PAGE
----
A panel of political, business and environmental leaders is the latest to issue warnings about the growing climate crisis emanating from increasingly volatile global weather patterns. Citing what it calls new research findings, the Global Commission on Adaptation, which is led by former UN Secretary General Ban Ki-moon, U.S. business magnate Bill Gates and World Bank CEO Kristalina Georgieva, is calling on governments and businesses to take urgent action to innovate and advance climate adaptation solutions.
While we hope that global leaders take seriously the ongoing and pending threats outlined in the commission’s report, we would think a principal source of appeal is the “bottom-line” benefits that adaptation actions taken now can pay out in the years and decades ahead.
In its report released Monday – Adapt Now: A Global Call for Leadership on Climate Resilience – the commission puts forward a financial vision that shows how to transform key economics systems, making them more resilient and productive. The report makes a strong case that climate adaptation implemented now can produce significant economic returns going forward, asserting that the overall rate of return on investments in improved resilience is high, with benefit-cost ratios ranging from 2:1 to 10:1, and in some cases even higher.
The analysis specifically finds that investing $1.8 trillion globally in five areas from 2020 to 2030 could generate $7.1 trillion in total net benefits. Among those five areas is improved dryland agriculture, where the research cited by the commission shows that without adaptation, climate change may depress growth in global agriculture yields up to 30 percent by 2050. Mostly affected will be the 500 million small farms around the world.
Of course, recent events have shown that climate change affects people everywhere. And as the U.S. military has pointed out for years, without action, a changing climate will push millions of people further into poverty, leading to increased conflict and instability. (Earlier this year, the Pentagon issued without fanfare another report showing that more than two-thirds of the its own operationally critical installations are threatened by climate change.)
The commission report asserts that climate adaptation can deliver a “triple dividend” of avoiding future losses, generating positive economic gains through innovation, and delivering additional social and environmental benefits.
A specific agricultural example offered by the commission’s report is taken from Zimbabwe, where farmers using drought-tolerant corn were able to harvest upwards of 1,300 pounds more corn per hectare (nearly 2.5 acres) than with conventional corn. That additional harvest was enough to feed a family of six for nine months and provide $240 in extra income, helping them send their children to school and meet other household needs.
The commission asserts that the need for quickly adopting adaptation measures in all areas – including agriculture – is not being met at nearly the pace and scale required because climate impacts and risks are not yet adequately factored into decisions by those who make choices about the future. SfL fully agrees with the panel’s assertion that achieving the change needed requires transformational change by:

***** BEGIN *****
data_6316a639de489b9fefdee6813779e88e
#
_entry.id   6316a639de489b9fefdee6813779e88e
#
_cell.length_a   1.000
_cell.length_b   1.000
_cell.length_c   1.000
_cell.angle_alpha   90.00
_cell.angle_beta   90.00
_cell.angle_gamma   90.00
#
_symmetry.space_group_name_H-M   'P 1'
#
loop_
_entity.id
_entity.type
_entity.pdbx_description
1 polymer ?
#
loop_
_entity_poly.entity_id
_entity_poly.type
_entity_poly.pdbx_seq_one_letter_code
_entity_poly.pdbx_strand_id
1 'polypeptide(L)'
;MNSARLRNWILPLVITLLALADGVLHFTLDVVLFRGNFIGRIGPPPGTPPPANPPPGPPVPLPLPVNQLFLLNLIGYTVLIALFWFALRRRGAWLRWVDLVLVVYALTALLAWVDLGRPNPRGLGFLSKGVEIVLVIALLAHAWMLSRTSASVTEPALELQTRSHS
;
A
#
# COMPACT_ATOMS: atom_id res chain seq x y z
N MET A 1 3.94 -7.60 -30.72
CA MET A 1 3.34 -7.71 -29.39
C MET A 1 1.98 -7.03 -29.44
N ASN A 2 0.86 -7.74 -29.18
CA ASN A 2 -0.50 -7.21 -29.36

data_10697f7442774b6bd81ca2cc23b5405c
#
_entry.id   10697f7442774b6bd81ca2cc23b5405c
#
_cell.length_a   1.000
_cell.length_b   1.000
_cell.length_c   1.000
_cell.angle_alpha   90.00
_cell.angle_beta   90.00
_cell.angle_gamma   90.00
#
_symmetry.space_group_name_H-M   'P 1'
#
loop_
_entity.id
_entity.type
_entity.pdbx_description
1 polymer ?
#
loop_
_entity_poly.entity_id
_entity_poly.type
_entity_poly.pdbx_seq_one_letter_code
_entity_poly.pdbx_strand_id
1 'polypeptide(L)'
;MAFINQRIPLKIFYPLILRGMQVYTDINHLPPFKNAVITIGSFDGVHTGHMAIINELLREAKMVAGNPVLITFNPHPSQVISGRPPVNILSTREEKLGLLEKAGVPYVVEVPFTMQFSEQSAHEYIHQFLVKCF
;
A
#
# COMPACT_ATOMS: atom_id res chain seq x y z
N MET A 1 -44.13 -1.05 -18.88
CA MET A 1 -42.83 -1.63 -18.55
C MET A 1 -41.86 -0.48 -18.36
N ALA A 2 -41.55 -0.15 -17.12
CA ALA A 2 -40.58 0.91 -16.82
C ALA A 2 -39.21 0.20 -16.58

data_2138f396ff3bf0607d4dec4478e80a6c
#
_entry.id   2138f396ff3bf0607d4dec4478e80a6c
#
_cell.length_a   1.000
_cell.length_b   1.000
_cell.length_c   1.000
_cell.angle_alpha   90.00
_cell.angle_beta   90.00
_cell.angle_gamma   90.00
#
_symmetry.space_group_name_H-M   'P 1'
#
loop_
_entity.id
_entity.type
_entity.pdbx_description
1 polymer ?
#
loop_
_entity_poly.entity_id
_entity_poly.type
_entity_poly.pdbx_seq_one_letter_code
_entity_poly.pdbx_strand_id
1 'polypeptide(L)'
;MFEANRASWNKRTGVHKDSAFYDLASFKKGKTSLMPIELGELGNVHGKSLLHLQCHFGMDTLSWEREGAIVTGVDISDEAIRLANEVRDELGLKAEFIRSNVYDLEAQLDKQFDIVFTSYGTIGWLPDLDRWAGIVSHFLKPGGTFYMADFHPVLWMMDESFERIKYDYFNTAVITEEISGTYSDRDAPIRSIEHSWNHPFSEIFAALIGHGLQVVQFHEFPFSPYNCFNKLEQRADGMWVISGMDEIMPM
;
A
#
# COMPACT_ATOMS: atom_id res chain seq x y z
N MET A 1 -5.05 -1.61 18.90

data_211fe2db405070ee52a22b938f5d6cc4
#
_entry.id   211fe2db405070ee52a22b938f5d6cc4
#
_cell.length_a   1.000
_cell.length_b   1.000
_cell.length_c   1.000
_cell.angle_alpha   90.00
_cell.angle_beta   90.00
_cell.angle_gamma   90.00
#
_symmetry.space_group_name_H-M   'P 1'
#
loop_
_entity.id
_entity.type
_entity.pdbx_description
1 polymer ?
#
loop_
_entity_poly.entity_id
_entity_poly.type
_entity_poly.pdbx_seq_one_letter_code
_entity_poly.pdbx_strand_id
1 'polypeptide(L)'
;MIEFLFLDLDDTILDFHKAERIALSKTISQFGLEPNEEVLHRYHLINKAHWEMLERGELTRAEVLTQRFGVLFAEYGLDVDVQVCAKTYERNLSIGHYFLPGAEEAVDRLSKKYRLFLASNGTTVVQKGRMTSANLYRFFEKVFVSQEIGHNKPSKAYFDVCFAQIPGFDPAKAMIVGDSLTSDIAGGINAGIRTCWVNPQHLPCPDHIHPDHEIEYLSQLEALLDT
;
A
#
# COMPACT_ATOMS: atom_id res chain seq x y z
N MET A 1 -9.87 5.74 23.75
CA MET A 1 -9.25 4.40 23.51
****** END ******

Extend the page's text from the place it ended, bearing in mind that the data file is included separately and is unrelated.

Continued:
- Understanding fully the risks societies and economies face, and reflecting that certainty in the decisions that public and private actors make.
- Planning to improve how we make policy and investment decisions and how we implement solutions.
- Financing to mobilize the funds and resources necessary to accelerate adaptation. Even though the imperative for action is clear, money is not flowing at the pace or scale needed.
The urgency for action cited by the commission’s report underscores the need for policies and mechanisms that encourage the practices needed to sustain optimum agricultural production, even as climate conditions grow more unpredictable. We urge policy makers to study and heed the commission’s report and provide direction, tax incentives, cost-sharing and conservation technical assistance, the latter through programs such as the USDA’s Conservation Stewardship Fund and Environmental Quality Incentives Program. Financial incentives for practices such as rotational grazing and cover crops can help those who work the land to sustain high productivity.
Solutions from the Land and the North America Climate Smart Agriculture Alliance (NACSAA) heavily promote the role of adaptation in production systems to meet the climate challenges that the agriculture and forestry sectors face. We champion research to develop the seeds and plant structures that can withstand the challenging environmental conditions imposed by a changing climate. We support risk management strategies minimize or avoid potential losses. And we support utilization of tools to guide land management decision making. With the right forethought and leadership, agriculture can meet future climate challenges and remain viable.